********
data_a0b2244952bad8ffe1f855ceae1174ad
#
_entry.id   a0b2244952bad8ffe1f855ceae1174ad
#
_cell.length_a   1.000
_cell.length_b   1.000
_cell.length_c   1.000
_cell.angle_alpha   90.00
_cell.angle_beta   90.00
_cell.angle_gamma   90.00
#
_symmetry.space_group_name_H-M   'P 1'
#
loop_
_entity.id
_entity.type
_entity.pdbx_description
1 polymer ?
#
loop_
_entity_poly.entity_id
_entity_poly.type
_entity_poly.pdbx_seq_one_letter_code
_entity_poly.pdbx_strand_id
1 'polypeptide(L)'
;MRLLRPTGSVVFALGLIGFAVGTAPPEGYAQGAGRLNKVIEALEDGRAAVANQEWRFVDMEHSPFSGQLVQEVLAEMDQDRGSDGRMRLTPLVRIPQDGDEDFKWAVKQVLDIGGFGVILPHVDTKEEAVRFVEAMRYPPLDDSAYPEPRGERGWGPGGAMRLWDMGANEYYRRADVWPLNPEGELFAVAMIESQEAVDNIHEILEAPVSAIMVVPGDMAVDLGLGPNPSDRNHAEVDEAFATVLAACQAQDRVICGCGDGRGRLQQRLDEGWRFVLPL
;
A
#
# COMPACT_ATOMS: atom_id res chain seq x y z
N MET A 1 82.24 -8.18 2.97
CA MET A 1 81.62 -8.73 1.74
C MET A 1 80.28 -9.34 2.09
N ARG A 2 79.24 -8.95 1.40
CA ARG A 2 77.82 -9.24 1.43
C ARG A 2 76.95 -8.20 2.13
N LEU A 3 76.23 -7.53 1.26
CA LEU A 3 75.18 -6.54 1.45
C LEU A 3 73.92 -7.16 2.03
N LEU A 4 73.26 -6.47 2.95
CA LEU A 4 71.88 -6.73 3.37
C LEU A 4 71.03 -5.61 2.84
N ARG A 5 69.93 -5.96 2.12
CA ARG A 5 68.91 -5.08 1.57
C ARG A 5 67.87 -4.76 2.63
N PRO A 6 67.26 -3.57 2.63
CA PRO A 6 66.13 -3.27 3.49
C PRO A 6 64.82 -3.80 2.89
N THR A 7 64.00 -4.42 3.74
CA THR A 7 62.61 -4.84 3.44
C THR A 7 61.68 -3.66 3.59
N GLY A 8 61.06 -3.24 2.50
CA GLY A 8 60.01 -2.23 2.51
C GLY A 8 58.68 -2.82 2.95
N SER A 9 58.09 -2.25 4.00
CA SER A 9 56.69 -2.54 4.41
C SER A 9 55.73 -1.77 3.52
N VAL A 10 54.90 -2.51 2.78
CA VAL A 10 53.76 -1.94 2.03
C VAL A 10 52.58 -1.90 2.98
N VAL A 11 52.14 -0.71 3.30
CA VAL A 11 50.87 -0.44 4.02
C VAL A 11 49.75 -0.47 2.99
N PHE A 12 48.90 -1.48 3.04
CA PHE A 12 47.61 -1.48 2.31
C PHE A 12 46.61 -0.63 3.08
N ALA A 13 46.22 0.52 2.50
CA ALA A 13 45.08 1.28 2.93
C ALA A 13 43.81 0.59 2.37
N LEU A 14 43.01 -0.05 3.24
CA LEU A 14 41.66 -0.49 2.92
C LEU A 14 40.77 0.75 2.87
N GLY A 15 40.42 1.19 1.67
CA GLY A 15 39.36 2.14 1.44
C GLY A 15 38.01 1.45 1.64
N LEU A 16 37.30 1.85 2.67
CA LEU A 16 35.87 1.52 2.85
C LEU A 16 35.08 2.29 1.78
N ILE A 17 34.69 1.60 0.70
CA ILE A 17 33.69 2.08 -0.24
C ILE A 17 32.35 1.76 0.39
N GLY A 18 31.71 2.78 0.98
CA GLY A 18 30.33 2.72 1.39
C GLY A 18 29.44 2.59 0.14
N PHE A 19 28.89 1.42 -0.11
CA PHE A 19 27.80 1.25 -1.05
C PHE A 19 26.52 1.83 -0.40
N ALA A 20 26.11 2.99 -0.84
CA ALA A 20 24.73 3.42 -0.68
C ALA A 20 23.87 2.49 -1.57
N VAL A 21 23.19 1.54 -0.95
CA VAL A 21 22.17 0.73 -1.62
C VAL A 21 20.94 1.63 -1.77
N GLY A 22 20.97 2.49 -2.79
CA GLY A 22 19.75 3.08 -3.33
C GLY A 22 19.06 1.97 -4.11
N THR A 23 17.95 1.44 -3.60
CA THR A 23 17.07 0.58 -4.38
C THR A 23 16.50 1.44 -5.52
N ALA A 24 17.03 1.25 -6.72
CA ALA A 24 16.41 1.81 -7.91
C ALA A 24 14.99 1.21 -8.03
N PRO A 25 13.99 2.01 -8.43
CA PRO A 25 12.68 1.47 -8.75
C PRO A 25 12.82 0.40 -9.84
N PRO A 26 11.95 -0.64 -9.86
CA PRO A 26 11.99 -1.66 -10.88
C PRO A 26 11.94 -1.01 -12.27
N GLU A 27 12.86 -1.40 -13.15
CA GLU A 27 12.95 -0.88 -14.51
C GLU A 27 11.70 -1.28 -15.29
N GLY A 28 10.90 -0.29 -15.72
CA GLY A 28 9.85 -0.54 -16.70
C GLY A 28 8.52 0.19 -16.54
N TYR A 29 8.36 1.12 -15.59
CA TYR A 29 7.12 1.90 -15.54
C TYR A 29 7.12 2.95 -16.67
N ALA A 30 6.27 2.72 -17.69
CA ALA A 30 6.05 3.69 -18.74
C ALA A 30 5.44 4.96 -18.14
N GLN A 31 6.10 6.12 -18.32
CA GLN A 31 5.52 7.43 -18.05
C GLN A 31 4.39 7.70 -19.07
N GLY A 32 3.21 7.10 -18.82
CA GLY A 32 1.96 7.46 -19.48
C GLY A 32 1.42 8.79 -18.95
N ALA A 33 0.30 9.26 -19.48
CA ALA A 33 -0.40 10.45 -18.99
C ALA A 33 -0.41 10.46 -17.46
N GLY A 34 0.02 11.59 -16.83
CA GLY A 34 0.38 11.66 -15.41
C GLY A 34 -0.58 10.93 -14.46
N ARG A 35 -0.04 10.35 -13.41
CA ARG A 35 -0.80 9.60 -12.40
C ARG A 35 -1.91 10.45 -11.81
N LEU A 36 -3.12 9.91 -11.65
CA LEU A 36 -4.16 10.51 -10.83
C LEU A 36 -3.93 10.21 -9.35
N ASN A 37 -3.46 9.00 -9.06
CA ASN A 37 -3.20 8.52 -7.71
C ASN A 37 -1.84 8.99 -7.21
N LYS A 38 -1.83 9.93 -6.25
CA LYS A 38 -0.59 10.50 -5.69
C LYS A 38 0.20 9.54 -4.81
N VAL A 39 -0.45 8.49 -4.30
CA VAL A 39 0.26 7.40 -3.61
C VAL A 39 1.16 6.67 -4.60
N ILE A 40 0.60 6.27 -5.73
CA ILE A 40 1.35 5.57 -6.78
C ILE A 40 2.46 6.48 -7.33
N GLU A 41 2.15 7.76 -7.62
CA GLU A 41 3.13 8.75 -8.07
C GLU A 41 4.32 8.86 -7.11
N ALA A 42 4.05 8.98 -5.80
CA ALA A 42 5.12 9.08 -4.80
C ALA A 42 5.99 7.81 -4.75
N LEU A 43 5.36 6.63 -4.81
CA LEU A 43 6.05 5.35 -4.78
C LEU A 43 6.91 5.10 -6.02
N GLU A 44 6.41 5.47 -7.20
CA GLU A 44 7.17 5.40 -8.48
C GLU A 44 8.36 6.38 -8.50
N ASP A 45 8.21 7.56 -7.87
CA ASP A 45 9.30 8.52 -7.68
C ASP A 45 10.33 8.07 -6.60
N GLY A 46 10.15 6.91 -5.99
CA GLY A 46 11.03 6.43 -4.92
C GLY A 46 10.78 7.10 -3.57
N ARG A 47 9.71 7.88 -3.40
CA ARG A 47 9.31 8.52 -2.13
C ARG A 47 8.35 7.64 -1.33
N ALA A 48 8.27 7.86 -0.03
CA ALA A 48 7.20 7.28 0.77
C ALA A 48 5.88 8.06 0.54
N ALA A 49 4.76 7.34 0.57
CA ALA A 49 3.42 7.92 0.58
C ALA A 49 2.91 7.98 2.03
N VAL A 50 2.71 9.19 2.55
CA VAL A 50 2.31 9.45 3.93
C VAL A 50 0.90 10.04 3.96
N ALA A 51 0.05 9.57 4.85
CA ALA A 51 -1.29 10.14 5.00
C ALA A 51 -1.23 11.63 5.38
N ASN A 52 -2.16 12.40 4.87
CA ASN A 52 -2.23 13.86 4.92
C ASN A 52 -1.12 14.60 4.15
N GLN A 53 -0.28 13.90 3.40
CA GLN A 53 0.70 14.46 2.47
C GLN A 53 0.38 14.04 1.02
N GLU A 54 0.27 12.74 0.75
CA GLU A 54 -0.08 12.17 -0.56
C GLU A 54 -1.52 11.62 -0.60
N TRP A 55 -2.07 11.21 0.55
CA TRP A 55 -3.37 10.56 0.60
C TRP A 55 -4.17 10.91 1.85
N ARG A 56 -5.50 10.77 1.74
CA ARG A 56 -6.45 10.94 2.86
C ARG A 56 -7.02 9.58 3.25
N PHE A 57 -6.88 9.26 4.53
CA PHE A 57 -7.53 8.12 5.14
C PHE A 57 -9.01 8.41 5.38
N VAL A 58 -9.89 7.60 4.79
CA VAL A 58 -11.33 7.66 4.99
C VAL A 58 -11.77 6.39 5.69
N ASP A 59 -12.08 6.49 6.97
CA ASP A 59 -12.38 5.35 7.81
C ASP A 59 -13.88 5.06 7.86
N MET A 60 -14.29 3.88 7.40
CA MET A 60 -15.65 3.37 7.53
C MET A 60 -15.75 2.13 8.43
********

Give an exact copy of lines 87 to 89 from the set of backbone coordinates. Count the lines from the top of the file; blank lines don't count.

C PHE A 19 26.52 1.83 -0.40
N ALA A 20 26.11 2.99 -0.84
CA ALA A 20 24.73 3.42 -0.68